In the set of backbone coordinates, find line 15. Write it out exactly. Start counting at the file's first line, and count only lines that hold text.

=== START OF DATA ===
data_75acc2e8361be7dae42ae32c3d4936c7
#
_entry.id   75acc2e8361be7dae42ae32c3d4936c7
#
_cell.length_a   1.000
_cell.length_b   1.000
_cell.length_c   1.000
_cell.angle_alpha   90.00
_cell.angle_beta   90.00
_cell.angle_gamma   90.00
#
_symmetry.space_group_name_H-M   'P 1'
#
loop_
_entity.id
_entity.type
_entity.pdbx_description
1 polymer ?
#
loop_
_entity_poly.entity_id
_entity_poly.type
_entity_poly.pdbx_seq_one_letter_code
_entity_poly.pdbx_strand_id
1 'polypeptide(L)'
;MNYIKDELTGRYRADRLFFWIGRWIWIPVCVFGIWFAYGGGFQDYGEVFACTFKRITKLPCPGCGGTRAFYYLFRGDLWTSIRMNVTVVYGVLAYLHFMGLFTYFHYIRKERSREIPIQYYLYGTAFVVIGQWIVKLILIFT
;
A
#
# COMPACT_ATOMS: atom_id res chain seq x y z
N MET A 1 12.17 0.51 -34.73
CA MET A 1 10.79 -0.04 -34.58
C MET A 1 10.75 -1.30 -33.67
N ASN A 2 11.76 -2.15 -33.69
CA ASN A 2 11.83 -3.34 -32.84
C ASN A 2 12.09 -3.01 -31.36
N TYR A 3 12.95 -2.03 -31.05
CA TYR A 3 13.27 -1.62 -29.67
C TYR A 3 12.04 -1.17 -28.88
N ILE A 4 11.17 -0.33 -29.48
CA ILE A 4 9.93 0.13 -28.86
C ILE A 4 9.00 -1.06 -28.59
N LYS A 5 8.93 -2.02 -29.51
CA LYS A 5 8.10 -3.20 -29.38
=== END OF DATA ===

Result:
_entity.id